Article Date: 8/1/2003

prescribing for astigmatism
Contact Lens Design Choices for Borderline Astigmats
BY THOMAS G. QUINN, OD, MS, FAAO

How do you fit a soft contact lens candidate who is a borderline (0.50D to 1.00D) astigmat? Do you attempt to correct the cylindrical error with a toric lens or should you see if the patient can tolerate the slight blur? Or is there another option?

A toric soft contact lens (or a GP lens) will best serve most patients who have 1.00D or more of astigmatic error. Many studies have shown that correcting 0.75D of astigmatism improves visual performance. Even patients who have as little as 0.50D of residual astigmatism can experience visual symptoms if left uncorrected.

The Sphere Factor

Spherical refractive error can greatly affect visual performance in the presence of uncorrected astigmatism. The lower the spherical error, the more likely it is that a patient will be dissatisfied with uncorrected astigmatism.

Patients whose spherical refractive error hovers within 1.00D to 2.00D will most likely need astigmatic intervention. Patients who have 5.00D to 6.00D of spherical error can often tolerate as much as 0.75D of residual astigmatic refractive error. Table 1 lists my suggested lens selection guidelines for astigmatic patients.

The Aspheric Option

A front surface aspheric design contact lens such as the Frequency Aspheric (CooperVision), the Specialty AB (CIBA Vision) and the Definition AC (Optical Connection, Inc.) usually best serves low spherical error patients who have astigmatic errors of 0.50D or 0.75D. Traditional thinking suggests that these lenses do not actually correct astigmatism, rather they improve the optical performance of the contact lens by reducing spherical aberrations. However, a recent study (Patel et al 2002) suggests that aspheric lenses may mask nearly half of a patient's astigmatism, particularly for with-the-rule and oblique astigmatism patients.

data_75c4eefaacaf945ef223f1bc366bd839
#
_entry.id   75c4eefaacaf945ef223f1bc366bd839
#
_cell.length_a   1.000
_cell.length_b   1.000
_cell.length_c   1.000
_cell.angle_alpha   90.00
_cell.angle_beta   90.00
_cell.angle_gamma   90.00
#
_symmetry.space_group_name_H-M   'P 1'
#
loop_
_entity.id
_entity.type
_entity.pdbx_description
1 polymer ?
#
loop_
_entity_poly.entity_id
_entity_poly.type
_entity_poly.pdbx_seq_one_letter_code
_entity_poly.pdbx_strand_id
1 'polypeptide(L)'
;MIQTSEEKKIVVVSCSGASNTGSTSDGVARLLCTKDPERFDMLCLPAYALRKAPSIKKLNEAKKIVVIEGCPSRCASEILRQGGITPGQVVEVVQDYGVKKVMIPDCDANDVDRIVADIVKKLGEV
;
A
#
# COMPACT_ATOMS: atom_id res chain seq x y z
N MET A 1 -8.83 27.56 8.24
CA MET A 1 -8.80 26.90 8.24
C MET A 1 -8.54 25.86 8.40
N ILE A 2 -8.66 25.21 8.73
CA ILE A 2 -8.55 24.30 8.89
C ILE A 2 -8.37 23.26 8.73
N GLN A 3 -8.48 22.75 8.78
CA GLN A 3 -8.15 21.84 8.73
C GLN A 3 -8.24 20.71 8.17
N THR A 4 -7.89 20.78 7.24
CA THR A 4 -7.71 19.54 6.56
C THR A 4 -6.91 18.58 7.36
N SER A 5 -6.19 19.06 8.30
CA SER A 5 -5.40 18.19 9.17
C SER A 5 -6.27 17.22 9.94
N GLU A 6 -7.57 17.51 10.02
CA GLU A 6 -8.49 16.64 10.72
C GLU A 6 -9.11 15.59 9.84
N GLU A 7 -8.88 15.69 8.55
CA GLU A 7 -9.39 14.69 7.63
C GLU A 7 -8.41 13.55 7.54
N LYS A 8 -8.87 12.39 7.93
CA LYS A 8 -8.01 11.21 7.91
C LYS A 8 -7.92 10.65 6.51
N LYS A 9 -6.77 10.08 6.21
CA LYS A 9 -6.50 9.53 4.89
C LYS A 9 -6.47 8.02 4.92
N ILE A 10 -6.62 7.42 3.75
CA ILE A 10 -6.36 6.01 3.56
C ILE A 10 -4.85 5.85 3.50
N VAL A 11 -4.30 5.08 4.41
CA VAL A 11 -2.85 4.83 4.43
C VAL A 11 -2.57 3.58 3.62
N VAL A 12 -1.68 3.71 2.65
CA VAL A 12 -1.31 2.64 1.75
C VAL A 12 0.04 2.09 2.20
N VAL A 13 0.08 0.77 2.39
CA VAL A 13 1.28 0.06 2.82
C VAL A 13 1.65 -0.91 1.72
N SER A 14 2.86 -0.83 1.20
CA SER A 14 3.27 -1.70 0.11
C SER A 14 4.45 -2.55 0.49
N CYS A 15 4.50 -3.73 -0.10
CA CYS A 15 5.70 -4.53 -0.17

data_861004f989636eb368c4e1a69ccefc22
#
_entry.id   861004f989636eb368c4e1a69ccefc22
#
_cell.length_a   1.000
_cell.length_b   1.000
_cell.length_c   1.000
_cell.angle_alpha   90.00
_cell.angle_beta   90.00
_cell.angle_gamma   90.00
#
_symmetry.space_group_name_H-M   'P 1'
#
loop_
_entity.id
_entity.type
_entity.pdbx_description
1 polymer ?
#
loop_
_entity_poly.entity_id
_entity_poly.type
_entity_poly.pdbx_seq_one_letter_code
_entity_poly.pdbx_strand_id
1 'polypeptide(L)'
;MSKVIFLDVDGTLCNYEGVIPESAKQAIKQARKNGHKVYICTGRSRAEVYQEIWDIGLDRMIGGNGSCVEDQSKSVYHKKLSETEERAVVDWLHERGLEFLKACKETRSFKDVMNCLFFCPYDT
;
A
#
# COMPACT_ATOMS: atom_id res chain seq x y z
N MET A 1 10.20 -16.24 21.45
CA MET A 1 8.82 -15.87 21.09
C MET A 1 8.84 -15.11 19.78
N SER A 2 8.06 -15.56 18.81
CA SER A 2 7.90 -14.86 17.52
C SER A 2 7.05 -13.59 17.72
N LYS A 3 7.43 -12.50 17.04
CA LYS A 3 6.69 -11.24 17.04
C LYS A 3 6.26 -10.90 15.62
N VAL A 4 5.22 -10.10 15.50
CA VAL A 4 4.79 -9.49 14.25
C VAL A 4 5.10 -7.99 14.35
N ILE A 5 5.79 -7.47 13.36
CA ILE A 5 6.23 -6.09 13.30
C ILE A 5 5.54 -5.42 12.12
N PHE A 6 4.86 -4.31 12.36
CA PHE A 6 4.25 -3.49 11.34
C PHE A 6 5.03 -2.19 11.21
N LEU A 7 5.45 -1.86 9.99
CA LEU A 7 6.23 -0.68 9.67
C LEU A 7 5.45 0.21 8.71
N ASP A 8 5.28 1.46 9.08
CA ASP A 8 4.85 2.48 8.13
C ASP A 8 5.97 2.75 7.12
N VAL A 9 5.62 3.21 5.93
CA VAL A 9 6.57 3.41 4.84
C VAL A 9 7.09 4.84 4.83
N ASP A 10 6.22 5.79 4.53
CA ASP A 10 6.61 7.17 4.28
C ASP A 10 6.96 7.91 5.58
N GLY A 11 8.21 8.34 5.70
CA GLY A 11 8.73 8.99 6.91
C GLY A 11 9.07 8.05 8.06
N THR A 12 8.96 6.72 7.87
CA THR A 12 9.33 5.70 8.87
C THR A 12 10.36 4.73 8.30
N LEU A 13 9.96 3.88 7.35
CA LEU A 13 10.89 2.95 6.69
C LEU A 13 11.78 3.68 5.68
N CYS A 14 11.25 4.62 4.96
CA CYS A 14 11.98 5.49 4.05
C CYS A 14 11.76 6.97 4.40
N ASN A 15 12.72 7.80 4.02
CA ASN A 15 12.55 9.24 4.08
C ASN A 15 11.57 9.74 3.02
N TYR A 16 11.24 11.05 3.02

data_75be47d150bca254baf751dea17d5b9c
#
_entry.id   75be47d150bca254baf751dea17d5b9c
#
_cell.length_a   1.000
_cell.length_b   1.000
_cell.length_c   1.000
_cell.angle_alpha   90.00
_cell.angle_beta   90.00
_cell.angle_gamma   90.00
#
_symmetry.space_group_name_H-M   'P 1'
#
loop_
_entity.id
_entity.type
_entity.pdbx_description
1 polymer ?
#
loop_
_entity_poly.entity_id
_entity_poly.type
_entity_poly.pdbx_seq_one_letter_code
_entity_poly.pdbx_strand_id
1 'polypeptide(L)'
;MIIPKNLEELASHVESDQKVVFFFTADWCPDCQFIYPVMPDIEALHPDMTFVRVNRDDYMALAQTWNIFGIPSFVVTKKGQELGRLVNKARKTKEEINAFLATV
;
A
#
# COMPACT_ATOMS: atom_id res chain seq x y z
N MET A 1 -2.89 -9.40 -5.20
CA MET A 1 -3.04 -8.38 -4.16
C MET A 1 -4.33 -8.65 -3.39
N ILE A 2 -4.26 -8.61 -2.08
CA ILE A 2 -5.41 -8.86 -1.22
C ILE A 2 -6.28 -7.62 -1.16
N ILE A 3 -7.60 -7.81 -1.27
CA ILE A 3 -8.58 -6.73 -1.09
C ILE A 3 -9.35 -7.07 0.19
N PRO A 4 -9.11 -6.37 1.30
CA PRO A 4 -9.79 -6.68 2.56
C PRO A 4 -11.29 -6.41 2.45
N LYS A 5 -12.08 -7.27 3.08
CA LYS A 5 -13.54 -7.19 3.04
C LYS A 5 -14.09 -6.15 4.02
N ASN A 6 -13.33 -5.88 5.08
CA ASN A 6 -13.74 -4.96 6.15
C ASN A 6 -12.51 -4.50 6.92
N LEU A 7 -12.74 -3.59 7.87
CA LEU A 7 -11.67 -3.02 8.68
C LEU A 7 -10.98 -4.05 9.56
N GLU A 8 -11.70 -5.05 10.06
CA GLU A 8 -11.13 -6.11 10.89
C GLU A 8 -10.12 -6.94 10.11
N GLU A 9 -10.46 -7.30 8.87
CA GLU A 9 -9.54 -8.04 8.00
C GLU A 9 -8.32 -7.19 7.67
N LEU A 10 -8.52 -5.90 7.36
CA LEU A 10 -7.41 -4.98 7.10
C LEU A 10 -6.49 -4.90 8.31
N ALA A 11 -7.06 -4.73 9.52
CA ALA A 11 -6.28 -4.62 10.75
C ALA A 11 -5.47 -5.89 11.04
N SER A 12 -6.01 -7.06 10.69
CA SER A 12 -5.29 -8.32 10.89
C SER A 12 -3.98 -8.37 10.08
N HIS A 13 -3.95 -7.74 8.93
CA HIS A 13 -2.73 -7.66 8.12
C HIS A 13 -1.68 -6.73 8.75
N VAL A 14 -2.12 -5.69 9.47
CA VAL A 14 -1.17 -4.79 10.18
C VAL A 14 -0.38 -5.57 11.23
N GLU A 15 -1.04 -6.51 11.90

Seeing is Believing

Patients who wear front surface aspheric contact lenses may not read the acuity chart better than they would when wearing a spherical contact lens, but they often report that aspheric contact lenses enhance the quality of their vision. I've always wondered how real this difference is...until one of my patients called to complain that her vision with the contact lenses mailed to her directly from the company was not as good as her vision with the diagnostic lenses that I had dispensed to her. I asked her to bring her new contact lens supply to the office. Sure enough, the company had sent her spherical contact lenses.

Now I'm a believer, and I ask my ordering technician to emphasize the "A" when ordering aspheric contact lenses.

Dr. Quinn is in group practice in Athens, Ohio, and has served as a faculty member at The Ohio State University College of Optometry.

 


Contact Lens Spectrum, Issue: August 2003